They say, when you get old, you should keep your mind active. That kinda does the trick.
#15153992
China is a competitive, proud country. They really value education and they respect teachers and elders. The Chinese consider themselves to be top performers in whatever they do: business, chess, sports...etc.

They can also be ruthless and mean to those who they don't respect.
#15154297
late wrote:I had no idea you were Chinese.


I don't sound like one, but it is a technical fact.

In fact, this Chinese self-recognition issue is often taken to the extremes.

One side (mainly pro-independence Hongkongers and Taiwanese) are eager to deny their Chinese ancestry (or in some cases, denounce the Northern Chinese as polluted by even more Northern tribes, e.g. Mongol / Manchu / Russian, etc.)
while the other side (Commies) force themselves, as well as others of the same (or sometimes different) ethnicity, to be "proud" of their heritage and culture (with Commie agenda mixed in, of course).

It is the manifestation of Newton's Third Law of Motion in a very sad way.

I believe bodies with more power (i.e. nations / regimes / governments) bear more responsibility, so I place the blame of the above problem on the CCP rather than whoever opposing them, but it doesn't mean I agree with everything the other side does.

My main concern is that the Chinese system and mindset suck in administrating a modern society (CCP is more a phenomenon than the source -- some historical dynasties like Qin and Ming had been similar to the current regime). It's not the ethnicity that matters, it's the mindset which matters, and in this case, I only trust Anglicized or Americanized ones.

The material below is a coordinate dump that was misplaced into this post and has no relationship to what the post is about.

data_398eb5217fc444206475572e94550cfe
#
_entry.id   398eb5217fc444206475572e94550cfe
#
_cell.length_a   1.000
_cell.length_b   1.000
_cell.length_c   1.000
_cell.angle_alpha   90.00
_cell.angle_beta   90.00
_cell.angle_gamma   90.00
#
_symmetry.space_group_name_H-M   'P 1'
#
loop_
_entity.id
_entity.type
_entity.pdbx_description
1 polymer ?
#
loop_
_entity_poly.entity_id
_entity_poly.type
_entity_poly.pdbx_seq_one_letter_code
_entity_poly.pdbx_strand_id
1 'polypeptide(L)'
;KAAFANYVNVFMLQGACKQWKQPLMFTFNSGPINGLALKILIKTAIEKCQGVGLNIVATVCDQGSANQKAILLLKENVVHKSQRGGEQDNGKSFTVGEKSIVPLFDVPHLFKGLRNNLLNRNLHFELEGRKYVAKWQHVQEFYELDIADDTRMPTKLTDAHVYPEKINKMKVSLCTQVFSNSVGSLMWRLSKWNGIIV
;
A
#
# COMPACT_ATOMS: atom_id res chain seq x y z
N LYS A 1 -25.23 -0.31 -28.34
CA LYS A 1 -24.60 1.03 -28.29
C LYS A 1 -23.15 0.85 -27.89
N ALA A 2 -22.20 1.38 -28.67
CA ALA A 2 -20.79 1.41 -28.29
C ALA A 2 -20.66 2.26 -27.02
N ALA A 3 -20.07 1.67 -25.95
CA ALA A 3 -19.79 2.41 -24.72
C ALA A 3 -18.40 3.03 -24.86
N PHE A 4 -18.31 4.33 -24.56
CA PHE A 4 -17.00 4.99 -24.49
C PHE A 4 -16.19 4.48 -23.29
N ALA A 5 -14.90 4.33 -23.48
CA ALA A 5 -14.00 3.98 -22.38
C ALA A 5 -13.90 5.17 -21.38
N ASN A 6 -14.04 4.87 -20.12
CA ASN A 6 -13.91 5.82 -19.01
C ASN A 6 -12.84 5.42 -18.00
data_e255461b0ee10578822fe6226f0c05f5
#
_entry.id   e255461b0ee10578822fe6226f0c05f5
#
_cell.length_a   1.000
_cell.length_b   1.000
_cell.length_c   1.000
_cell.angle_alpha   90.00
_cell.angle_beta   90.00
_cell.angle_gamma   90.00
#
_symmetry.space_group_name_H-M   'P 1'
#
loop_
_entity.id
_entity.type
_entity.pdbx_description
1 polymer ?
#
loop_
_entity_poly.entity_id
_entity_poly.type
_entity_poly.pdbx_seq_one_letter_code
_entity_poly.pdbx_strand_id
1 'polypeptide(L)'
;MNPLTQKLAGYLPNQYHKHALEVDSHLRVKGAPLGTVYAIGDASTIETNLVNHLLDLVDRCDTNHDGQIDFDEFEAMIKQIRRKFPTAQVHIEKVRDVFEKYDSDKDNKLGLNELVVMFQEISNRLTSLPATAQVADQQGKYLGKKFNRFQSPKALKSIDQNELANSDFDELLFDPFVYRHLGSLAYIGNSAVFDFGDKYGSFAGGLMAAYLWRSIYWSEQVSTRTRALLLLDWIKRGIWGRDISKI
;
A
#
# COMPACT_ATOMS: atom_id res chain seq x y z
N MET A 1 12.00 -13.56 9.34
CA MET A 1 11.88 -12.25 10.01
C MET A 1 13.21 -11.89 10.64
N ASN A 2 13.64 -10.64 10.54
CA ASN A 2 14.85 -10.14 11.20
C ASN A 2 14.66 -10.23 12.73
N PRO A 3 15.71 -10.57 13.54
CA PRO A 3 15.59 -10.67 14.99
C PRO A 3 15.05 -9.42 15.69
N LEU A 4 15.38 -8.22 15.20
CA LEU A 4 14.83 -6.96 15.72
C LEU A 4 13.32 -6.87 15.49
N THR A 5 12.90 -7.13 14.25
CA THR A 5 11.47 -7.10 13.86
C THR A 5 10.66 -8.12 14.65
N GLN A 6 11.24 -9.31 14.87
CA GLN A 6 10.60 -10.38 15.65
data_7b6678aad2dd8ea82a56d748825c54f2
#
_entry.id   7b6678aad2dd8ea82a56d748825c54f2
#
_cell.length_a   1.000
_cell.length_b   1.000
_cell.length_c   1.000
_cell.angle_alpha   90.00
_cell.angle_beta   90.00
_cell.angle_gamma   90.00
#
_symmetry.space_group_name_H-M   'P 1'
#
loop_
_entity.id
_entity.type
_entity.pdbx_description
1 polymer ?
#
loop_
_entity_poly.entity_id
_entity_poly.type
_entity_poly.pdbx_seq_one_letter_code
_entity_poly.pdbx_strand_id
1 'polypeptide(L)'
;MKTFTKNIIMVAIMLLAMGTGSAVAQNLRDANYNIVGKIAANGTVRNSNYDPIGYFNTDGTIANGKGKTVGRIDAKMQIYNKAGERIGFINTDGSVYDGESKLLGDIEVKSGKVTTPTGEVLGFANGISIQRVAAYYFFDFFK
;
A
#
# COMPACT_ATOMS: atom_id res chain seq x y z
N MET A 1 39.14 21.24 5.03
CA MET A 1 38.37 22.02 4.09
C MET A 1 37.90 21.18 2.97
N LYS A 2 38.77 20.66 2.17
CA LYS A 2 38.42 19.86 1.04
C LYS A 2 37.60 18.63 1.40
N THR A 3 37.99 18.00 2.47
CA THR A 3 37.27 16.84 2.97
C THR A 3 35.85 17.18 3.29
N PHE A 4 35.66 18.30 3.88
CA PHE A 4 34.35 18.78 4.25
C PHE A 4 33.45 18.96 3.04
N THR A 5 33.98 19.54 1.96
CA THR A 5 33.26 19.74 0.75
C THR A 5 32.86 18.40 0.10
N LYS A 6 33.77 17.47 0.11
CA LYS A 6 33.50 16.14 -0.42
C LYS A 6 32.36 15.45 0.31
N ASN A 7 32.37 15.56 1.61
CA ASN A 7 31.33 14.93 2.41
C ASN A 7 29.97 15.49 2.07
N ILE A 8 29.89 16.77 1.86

In some sense, but different ways, Singapore and Taiwan are both successfully Westernized Chinese countries, although they are not without their own shortcomings (Taiwan has mature Western democracy but with a sometimes laughable pastoral society, while Singapore employs a Chinese dictatorship but more strictly bounded by a British system than Hong Kong. Hong Kong's fall is very much linked to the strength difference brought upon by its accessibility to CCP itself)


late wrote:I suck at the game, but I love playing it. I have a free Go program called Leela, and play a few games a day. It is very, very strong, so I have wound up playing with a large handicap on a 17x17 board.


The "standard" is 19x19, while 9x9 and 13x13 variants are preferable for those wanting a fast game. My father is a keen player of 13x13.


late wrote:They say, when you get old, you should keep your mind active. That kinda does the trick.


This is very true, although the Chinese also have other means to achieve that. Actual mahjong (not those simplistic matching, the real deal involving 4 participants), for example.
#15154301
Wellsy wrote:I watched these a fair few months ago and made me try to consider what is the Chinese sense of things which we don’t experience or know of in the west?

As it has long been the case but increasingly evident that China can’t simply be ignored like many of the nations around the world for the average insular westerner.
So what is your take?



I watched these videos, and the second one was quite good. The part I found most enjoyable was from 46:25.

However, the bit I found most relevant was the bit about Confucianism. Confucianism is basically ancient fascism, and is the predominant philosophy of East Asian countries, including Japan, the two Koreas, the multiple Chinas, etc. Confucianism is a very powerful ideology, and it is quintessentially authoritarian, but it gets a pass for being ancient. And, I would wager that most people reading these words have no idea about confucianism (and I myself have only a very superficial knowledge).

I had been meaning to post here to illuminate this point.

And by the way, I'm tepidly pro China, might as well throw that out there, and I lived in China for 2 years (I also lived in Tokyo for 7 years, and I lived in Seoul for a paltry 3 months along the way).
#15154302
late wrote:Never said it would be easy. We have, in the relationships China has with the world, the basis for keeping this from boiling over into war.

I had no idea you were Chinese. I suck at the game, but I love playing it. I have a free Go program called Leela, and play a few games a day. It is very, very strong, so I have wound up playing with a large handicap on a 17x17 board.